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Business News/ Money / Why many NRIs are missing out on India’s market rally

Why many NRIs are missing out on India’s market rally

  • A complex documentation process for opening demat accounts is hindering their participation

NRIs have been eyeing investment opportunities in India from across the world, but stringent rules prevent them from doing so.

The markets have been on a roll since the beginning of the new year, spreading cheer among Indian investors. That, though, offers no solace for many non-resident Indians (NRIs) who have been wanting to dabble in the Indian equities markets. A host of rules have made it nearly impossible for them to invest in Indian companies that are household names like the Reliance or Tatas.

The markets have been on a roll since the beginning of the new year, spreading cheer among Indian investors. That, though, offers no solace for many non-resident Indians (NRIs) who have been wanting to dabble in the Indian equities markets. A host of rules have made it nearly impossible for them to invest in Indian companies that are household names like the Reliance or Tatas.

Take the case of Tani Tayal, a 31-year-old NRI based in the US. She first thought of investing in the Indian stock market four years ago but dropped the idea midway after being asked to produce a number of documents to open an NRI demat account.

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Take the case of Tani Tayal, a 31-year-old NRI based in the US. She first thought of investing in the Indian stock market four years ago but dropped the idea midway after being asked to produce a number of documents to open an NRI demat account.

To be sure, an NRI demat account is mandatory for transacting in equities— for Indians who reside outside the country and meet eligibility conditions that classify them as NRIs. They can, however, invest in funds that have an exposure to the Indian markets.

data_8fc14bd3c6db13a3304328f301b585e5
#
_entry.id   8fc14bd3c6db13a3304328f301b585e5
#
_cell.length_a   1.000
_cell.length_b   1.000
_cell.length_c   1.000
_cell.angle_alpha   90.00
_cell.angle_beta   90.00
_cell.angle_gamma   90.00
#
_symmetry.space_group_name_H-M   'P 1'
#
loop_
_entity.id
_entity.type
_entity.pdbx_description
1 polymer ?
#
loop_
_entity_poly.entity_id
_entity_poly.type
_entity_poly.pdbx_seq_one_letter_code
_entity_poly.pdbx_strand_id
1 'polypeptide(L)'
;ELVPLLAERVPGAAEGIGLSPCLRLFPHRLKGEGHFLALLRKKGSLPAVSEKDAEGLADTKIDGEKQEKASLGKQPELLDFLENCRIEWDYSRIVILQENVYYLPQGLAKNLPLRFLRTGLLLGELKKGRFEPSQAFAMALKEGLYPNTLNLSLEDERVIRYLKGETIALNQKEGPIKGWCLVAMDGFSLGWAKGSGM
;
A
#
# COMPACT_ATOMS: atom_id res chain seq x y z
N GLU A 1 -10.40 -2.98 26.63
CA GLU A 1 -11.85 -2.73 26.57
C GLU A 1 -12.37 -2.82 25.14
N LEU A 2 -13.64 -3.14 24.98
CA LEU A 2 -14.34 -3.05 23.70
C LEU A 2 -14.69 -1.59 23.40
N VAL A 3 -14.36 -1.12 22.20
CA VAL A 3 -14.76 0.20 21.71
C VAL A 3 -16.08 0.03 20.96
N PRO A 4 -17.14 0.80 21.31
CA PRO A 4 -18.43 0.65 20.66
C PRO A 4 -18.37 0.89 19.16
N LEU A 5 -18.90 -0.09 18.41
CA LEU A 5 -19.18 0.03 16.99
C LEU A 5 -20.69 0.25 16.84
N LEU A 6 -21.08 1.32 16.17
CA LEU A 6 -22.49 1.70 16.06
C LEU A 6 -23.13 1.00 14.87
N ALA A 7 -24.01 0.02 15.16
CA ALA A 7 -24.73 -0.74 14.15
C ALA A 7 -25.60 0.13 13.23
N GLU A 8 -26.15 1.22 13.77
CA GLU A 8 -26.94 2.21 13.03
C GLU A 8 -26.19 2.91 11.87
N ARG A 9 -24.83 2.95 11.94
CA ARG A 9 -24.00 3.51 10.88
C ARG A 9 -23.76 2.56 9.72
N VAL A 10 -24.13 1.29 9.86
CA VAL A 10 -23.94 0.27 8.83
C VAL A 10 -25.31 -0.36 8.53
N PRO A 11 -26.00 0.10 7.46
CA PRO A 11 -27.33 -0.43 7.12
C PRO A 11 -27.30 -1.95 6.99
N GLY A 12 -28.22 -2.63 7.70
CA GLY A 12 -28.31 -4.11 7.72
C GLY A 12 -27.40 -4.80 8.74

“I am already exposed to the US market through the stock options we get but I still feel connected to my roots and want to participate in India’s growth story," said Tayal , a senior HR business partner, Amazon Devices. “Opening a demat account requires me to be physically present in India. And that has not been possible."

Graphic: Paras Jain

Most NRIs visit India on short holidays and would rather spend that time with friends and family than running around to open a demat account.

Abhinav Mitaal, a Dubai-based NRI, said a broker asked him to fetch notarized documents for opening the demat account. “How can I get my documents notarized when I’m in Dubai," said Mitaal. “It is a lengthy process and I don’t want to go to the embassy just for this," he added

Another UAE-based NRI, Malay Zota, 33, a finance and tax manager with automobile group Mena, managed to open a demat account but that came with a rider barring transfer of funds outside India. The process of opening these so-called non-repatriable demat accounts are slightly less cumbersome and the charges lower than opening an account with repatriation facility. The latter allows money to be transferred from India to a foreign country. Both Tayal and Mitaal wanted to open a repatriable demat account.

Graphic: Paras Jain

Two ways to invest

Before initiating the process of opening an NRI demat account, applicants need to change their regular savings account to a non-resident external (NRE) or a non-resident ordinary (NRO) status. In adherence to the guidelines outlined by the Foreign Exchange Management Act (FEMA), it is not permissible for an NRI to maintain a savings account in India.

People opt for an NRE account when they want to have the flexibility to repatriate their funds to a foreign country where they are staying. The NRO account is less flexible when it comes to repatriation. In an NRE account, both the principal and interest earned can be repatriated abroad. The NRO account allows only the interest amount to be repatriated. To be sure, up to $1 million can be repatriated in a financial year from the NRO account under the liberalised remittance scheme but this requires permission from the banking regulator, the Reserve Bank of India (RBI).

No tax is levied on the interest earned in the NRE account but that accrued in the NRO account incurs a 30% tax rate. For NRE accounts, deposits are allowed only in foreign currency and withdrawal in Indian rupee. In the NRO account, deposits can be in foreign as well as Indian currency whereas withdrawals have to be in Indian rupee.

After opening an NRE or an NRO account, an NRI has to decide whether to open a demat account using the portfolio investment scheme (PIS) or the non-portfolio investment scheme (non-PIS). The decision to go with a PIS or a non-PIS account will have implications on how they can invest and dabble in Indian stocks.

The PIS status allows repatriation of money to the foreign country but the privilege comes with caveats. Firstly, only a handful of big banks have the licence to issue the PIS status and the applicant needs to get permission from RBI to open a PIS account. This involves a cumbersome documentation process.

On the other hand, opening a non-PIS account is a relatively straightforward process. RBI approval is not required and all regulated banks offer non-PIS status. However, the downside of a non-PIS account is that the funds cannot be repatriated to the foreign country.